When Tokyo Out-Valued America
What we can learn from Japan’s bubble economy
In 1985, representatives from Japan and the United States signed a deal to reevaluate the Japanese Yen at Plaza Hotel in New York City. As a result of this accord, the value of the Japanese Yen soared to double the value of the Dollar. This deal was what started one of the biggest economic bubbles in human history.
Before the Bubble
The United States insisted on the Plaza Accord because Japan’s undervalued Yen put Japanese exports at advantage over American exports. Lower valuation of Yen meant that Japanese manufacturers could export and sell goods at lower and more competitive price. To prevent losing more money on their trade with Japan, the United States came up with a deal to adjust the value of the Yen. With in a year from the deal, the Japanese Yen was valued as twice as high as the Dollar.
With less competitiveness in the export market, Japan experienced a decrease in GDP in 1986. To stimulate the stagnant economy, the Japanese government chose two strategies:
- To halve the national interest rate from 5% to 2.5%
- To loosen restriction on loans
While the Japanese government saw this as a treatment to boost their domestic economy, they did not predict the heavy bubble that was about to form in the market.
Frenzy Investing — Stocks
With Low interest rates and loose restriction of loans, individuals and businesses started taking out loans to invest. People invested in businesses with little to no understanding of the business they invest in. The more money that flew into the stock market caused the stock prices to inflate to astronomical levels.
NTT (Nippon Telegraph and Telephone Corporation) is the prime example of the stock price inflation. Going public in 1985, the market capitalization of NTT tripled by 1989, becoming the most valuable company in the world. NTT’s market capitalization was at 276 billion dollars, tripling IBM’s market capitalization (IBM was the second most valuable company). In fact, 16 of the 20 largest companies in the world were from Japan in 1988.
The Nikkei index soared to the sky during this period; by 1989, the Nikkei index hit 38,000 points. To put this to perspective, in 1985, the Nikkei was sitting at 12,000 points. This was astronomical, considering that the Nikkei 225 index is around 20,000 points today.
Frenzy Investing — Real Estate
From the 1960’s to the 1970’s the price of real estate in Japan saw a 2500% increase. Witnessing the ever-soaring real estate market, the inflation in real estate price peaked during the bubble period. With easier loans and lower interest rates, the prices of land and buildings became astronomical. The average price of real estate in Tokyo tripled within a year from 1987 to 1988.
The frenzy drove the market to madness. Everyone wanted to buy a piece of land in Tokyo. With insane prices on houses, some banks even gave out a 100 year loan to home buyers. With every property purchased, investors would leverage the property for more loans to invest.
“Sell Tokyo, Buy America”
Many genuinely believed that the combined price of assets in Tokyo alone was enough to match that of the United States. In fact, a considerable amount of money in Japan was being invested in to the States. Mitsubishi purchased the Rockefeller Center in 1989, Sony purchased Colombia Pictures, and Panasonic purchased Universal Pictures.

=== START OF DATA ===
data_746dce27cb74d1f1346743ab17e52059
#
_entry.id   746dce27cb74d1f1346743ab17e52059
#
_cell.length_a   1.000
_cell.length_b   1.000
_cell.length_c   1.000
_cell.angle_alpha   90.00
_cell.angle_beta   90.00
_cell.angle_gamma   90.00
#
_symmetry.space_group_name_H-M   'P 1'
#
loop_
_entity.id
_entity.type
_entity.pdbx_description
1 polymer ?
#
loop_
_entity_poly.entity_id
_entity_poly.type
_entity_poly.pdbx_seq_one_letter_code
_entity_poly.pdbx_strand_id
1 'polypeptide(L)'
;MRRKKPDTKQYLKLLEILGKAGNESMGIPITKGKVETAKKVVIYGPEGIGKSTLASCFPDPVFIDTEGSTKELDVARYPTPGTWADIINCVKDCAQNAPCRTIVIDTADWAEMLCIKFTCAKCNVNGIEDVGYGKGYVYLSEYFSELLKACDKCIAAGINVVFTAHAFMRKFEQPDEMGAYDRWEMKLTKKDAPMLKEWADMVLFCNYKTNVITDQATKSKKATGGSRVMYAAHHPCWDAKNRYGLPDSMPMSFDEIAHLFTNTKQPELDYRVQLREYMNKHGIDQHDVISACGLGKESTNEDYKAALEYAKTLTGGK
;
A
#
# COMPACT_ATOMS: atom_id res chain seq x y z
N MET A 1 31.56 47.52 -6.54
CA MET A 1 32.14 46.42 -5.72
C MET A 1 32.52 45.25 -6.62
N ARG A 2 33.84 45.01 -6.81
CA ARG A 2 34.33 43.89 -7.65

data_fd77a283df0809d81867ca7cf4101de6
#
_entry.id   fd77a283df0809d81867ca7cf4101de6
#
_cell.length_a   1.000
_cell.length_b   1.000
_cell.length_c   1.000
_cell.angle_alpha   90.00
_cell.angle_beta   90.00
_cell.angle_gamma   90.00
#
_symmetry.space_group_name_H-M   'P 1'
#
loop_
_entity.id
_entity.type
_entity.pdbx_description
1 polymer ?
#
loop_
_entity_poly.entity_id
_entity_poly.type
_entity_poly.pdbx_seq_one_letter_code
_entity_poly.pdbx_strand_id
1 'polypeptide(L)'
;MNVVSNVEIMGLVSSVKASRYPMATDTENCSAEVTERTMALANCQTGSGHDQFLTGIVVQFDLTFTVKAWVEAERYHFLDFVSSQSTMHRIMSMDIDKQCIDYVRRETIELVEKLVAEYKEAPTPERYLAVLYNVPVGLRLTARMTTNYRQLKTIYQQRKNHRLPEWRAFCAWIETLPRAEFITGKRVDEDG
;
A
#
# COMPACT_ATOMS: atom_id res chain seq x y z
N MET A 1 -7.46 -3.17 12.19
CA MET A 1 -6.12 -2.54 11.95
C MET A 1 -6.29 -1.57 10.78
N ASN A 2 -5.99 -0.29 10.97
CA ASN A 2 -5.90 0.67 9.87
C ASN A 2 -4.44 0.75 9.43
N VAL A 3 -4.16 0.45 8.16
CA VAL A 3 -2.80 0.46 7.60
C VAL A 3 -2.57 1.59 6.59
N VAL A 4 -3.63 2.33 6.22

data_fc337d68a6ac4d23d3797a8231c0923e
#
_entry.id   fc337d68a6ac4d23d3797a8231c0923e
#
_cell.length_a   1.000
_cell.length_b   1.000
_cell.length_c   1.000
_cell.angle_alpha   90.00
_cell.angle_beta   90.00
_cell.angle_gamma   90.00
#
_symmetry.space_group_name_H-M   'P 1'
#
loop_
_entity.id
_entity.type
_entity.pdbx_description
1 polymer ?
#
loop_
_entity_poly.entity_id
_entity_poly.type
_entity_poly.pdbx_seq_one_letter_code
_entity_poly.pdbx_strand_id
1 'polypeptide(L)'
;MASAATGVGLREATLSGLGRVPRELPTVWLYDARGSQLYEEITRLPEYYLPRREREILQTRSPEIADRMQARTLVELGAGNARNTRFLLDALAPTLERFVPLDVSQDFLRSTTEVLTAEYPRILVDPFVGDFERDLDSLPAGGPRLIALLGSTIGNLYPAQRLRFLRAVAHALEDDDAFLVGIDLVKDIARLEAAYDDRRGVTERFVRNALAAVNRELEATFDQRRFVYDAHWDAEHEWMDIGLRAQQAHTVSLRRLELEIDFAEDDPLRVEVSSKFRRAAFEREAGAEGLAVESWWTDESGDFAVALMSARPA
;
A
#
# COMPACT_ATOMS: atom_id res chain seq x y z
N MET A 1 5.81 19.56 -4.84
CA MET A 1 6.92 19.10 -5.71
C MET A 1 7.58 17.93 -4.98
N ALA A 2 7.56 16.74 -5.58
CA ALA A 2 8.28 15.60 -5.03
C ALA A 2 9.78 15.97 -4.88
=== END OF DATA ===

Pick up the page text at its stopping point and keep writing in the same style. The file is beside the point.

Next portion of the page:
When the Bubble Popped — Lost Decade
While Japan’s economy was thriving in 1980’s, it was rotting from inside. Many Japanese did not realize that they were only profiting off of an extremely over valued market. Investors poured their money into companies that multiplied their valuations while never generating viable cash flow.
The Japanese government realized the abnormality in the market and raised the national interest rate from 2.5% to 6% in 1989. However, the market kept its frenzy until the government imposed a 6-month ban on all mortgage loans in 1990. This commenced the start of the demise of the economic bubble that had been building up for years.
Banks began asking for a quicker pay-back on their loans that investors could not afford to repay. During the bubble period, investors bet most of their life savings and loans into the stock and real estate market. With no money to circulate in the market, the year 1990 began the collapse of the Nikkei 225 Index. Numerous businesses went bankrupt, costing banks trillions of Yen.
The economic decline lead to a 15 year decline in real estate prices and a significant decrease in the stock market. The Lost Decade is referred to Japan’s 10 years of economic decline and stagnation since 1990. Since 1990, Japan’s GDP growth rate has been in the negatives or lower positives.
Japan’s economic collapse of the 1990’s proved to the world how dangerous an overvalued-economy truly is. We live in an unpredictable time with Covid-19 and an uncertain economy. What we can learn from Japan’s mistake is that no economic prosperity lasts forever and that careless investing should always be avoided. The Japanese government let the bubble rise up for 4 years, neglecting economic signs of a collapse. Whatever economic hardships that we experience in the future, we must look at Japan and how their naive approach costed them a decade.